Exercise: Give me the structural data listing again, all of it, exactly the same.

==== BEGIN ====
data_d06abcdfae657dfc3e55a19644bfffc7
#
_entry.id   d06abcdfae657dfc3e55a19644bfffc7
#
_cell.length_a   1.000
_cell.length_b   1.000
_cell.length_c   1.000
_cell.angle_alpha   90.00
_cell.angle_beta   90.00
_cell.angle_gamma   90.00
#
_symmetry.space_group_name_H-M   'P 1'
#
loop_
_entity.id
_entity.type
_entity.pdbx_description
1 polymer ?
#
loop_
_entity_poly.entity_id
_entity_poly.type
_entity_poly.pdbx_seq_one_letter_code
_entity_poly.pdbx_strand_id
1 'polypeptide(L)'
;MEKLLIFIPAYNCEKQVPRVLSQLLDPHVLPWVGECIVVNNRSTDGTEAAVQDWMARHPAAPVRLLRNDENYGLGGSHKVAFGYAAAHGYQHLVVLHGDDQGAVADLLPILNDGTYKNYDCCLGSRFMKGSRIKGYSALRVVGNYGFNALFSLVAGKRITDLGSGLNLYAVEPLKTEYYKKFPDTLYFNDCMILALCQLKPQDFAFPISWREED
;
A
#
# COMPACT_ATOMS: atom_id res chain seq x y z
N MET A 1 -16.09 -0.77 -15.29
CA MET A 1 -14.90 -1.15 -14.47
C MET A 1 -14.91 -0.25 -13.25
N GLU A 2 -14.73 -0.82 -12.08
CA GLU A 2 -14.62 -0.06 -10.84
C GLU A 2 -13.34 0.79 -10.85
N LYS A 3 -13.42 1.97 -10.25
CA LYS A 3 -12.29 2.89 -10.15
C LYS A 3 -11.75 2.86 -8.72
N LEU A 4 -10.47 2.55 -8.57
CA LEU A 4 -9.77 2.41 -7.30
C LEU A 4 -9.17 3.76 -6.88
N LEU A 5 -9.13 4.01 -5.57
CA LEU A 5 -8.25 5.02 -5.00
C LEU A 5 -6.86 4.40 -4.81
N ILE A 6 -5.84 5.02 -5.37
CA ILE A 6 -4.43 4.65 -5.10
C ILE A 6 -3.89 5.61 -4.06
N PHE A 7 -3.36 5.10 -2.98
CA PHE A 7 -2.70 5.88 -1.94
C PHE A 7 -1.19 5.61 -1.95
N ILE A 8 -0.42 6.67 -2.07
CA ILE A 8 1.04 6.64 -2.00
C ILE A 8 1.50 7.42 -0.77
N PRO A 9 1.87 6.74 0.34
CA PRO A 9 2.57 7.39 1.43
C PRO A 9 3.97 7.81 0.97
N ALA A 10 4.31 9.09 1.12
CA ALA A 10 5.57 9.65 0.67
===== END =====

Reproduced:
data_d06abcdfae657dfc3e55a19644bfffc7
#
_entry.id   d06abcdfae657dfc3e55a19644bfffc7
#
_cell.length_a   1.000
_cell.length_b   1.000
_cell.length_c   1.000
_cell.angle_alpha   90.00
_cell.angle_beta   90.00
_cell.angle_gamma   90.00
#
_symmetry.space_group_name_H-M   'P 1'
#
loop_
_entity.id
_entity.type
_entity.pdbx_description
1 polymer ?
#
loop_
_entity_poly.entity_id
_entity_poly.type
_entity_poly.pdbx_seq_one_letter_code
_entity_poly.pdbx_strand_id
1 'polypeptide(L)'
;MEKLLIFIPAYNCEKQVPRVLSQLLDPHVLPWVGECIVVNNRSTDGTEAAVQDWMARHPAAPVRLLRNDENYGLGGSHKVAFGYAAAHGYQHLVVLHGDDQGAVADLLPILNDGTYKNYDCCLGSRFMKGSRIKGYSALRVVGNYGFNALFSLVAGKRITDLGSGLNLYAVEPLKTEYYKKFPDTLYFNDCMILALCQLKPQDFAFPISWREED
;
A
#
# COMPACT_ATOMS: atom_id res chain seq x y z
N MET A 1 -16.09 -0.77 -15.29
CA MET A 1 -14.90 -1.15 -14.47
C MET A 1 -14.91 -0.25 -13.25
N GLU A 2 -14.73 -0.82 -12.08
CA GLU A 2 -14.62 -0.06 -10.84
C GLU A 2 -13.34 0.79 -10.85
N LYS A 3 -13.42 1.97 -10.25
CA LYS A 3 -12.29 2.89 -10.15
C LYS A 3 -11.75 2.86 -8.72
N LEU A 4 -10.47 2.55 -8.57
CA LEU A 4 -9.77 2.41 -7.30
C LEU A 4 -9.17 3.76 -6.88
N LEU A 5 -9.13 4.01 -5.57
CA LEU A 5 -8.25 5.02 -5.00
C LEU A 5 -6.86 4.40 -4.81
N ILE A 6 -5.84 5.02 -5.37
CA ILE A 6 -4.43 4.65 -5.10
C ILE A 6 -3.89 5.61 -4.06
N PHE A 7 -3.36 5.10 -2.98
CA PHE A 7 -2.70 5.88 -1.94
C PHE A 7 -1.19 5.61 -1.95
N ILE A 8 -0.42 6.67 -2.07
CA ILE A 8 1.04 6.64 -2.00
C ILE A 8 1.50 7.42 -0.77
N PRO A 9 1.87 6.74 0.34
CA PRO A 9 2.57 7.39 1.43
C PRO A 9 3.97 7.81 0.97
N ALA A 10 4.31 9.09 1.12
CA ALA A 10 5.57 9.65 0.67